The â€œMind the Gapsâ€ study, by ACT, found there is a correlation between a student doing well in core classes during high school and the studentâ€™s likeliness of attending college or staying in college for more than a year. Students from low-income families and racial and ethnic minority groups who apply for college have a lower success rate than white students from wealthier families. Research found a 14 percentage-point gap between white students and minority students in the rate they were enrolled in college a year after graduating from high school. When the students all hit the ACT college readiness benchmarks, there was only a 6 percentage-point gap.
ACT defines a student to be college-ready if they have had four years of English, and at least three years of math, science, and social studies. Currently, less than one-fourth of students will meet those requirements in all four areas. Cynthia B. Schmeiser, the president of the ACTâ€™s education division said, â€œEnsuring kids are prepared for college by the time they leave high school is the single most important thing we can do to improve college-completion rates.â€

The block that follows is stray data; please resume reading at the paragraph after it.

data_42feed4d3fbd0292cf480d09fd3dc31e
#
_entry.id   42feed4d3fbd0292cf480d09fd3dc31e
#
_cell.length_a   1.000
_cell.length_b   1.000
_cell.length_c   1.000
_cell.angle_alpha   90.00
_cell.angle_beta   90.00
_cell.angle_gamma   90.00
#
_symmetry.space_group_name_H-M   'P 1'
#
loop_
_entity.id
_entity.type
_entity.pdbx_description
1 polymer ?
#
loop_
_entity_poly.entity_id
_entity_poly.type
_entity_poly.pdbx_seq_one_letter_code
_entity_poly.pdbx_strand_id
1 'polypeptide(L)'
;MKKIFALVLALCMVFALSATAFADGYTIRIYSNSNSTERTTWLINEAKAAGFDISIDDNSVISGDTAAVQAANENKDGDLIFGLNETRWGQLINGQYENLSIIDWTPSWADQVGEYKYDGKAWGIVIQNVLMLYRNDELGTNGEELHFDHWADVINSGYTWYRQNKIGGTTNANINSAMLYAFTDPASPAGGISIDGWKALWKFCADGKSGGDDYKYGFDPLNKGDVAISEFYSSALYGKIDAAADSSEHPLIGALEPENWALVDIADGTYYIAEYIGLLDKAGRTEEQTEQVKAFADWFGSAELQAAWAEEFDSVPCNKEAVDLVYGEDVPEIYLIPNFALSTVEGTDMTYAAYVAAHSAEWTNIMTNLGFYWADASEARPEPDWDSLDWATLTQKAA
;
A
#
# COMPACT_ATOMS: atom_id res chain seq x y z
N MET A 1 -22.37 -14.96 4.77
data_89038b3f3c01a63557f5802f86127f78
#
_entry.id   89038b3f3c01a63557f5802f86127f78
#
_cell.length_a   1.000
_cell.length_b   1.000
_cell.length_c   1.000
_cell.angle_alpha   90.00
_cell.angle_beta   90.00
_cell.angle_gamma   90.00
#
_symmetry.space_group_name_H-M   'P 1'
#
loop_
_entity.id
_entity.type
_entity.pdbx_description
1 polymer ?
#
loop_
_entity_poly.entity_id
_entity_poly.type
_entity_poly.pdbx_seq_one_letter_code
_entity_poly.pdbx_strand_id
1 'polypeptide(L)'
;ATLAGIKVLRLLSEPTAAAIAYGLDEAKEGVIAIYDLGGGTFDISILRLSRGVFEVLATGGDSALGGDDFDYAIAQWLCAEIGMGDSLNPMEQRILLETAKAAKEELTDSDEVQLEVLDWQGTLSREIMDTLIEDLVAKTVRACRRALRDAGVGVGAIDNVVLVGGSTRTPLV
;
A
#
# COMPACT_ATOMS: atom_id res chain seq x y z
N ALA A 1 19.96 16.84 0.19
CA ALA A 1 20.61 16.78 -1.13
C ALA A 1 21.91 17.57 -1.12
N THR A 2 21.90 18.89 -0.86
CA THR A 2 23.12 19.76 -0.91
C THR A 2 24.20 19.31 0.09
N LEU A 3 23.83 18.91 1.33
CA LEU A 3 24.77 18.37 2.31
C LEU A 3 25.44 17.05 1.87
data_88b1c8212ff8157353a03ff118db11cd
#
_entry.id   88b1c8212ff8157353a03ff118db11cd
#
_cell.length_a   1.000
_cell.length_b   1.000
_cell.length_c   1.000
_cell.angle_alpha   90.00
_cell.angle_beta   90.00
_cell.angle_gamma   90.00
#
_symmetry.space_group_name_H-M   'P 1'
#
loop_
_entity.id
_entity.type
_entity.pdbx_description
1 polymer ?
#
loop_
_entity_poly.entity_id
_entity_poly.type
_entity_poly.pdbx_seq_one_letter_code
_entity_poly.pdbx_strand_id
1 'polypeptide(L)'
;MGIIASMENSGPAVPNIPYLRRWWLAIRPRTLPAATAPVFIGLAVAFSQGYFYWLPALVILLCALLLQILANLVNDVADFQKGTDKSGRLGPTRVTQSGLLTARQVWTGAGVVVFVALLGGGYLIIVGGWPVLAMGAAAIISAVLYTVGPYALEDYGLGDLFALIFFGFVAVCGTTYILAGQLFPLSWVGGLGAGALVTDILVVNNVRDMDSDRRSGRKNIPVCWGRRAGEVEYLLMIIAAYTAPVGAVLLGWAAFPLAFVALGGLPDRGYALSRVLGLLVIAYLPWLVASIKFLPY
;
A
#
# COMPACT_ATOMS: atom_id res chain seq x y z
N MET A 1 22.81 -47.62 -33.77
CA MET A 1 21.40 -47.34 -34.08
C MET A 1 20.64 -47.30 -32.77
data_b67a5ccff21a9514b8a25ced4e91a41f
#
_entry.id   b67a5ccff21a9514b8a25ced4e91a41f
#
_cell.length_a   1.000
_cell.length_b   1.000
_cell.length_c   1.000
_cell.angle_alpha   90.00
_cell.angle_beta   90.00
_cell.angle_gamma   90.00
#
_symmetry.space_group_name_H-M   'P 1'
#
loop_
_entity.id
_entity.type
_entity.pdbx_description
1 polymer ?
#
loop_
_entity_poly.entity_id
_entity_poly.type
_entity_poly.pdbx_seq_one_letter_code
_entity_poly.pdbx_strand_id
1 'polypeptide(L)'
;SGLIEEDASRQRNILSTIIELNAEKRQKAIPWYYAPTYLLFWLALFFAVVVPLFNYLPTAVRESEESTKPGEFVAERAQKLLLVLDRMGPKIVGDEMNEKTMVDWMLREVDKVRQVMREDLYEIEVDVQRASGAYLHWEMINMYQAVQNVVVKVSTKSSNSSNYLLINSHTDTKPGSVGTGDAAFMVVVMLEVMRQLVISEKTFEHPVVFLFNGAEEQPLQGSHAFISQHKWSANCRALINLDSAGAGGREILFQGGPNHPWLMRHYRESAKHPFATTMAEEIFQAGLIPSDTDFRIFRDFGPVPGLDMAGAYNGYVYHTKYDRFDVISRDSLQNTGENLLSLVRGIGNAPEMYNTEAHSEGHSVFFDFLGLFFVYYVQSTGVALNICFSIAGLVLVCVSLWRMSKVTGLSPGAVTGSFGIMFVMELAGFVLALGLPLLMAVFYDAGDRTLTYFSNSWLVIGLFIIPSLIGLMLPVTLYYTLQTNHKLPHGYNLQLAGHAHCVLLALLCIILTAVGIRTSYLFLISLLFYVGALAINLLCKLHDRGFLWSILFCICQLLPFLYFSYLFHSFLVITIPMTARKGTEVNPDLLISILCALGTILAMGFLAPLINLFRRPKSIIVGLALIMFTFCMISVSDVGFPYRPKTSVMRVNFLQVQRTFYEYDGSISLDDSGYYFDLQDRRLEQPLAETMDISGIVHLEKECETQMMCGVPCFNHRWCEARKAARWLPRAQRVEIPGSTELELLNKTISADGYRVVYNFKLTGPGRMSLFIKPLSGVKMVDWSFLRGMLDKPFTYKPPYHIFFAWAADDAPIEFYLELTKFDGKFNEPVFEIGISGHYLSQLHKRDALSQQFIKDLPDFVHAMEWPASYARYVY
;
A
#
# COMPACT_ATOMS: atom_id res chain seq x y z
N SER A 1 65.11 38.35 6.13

Article: High School Rigor Narrows College-Success Gap
Students from some racial- and ethnic-minority groups and those from low-income families enroll in college and succeed there at lower rates than their white, wealthier peers. But a new study suggests that if teenagers are adequately prepared for college during high school, those gaps close substantially.
Read the full article at: edweek.org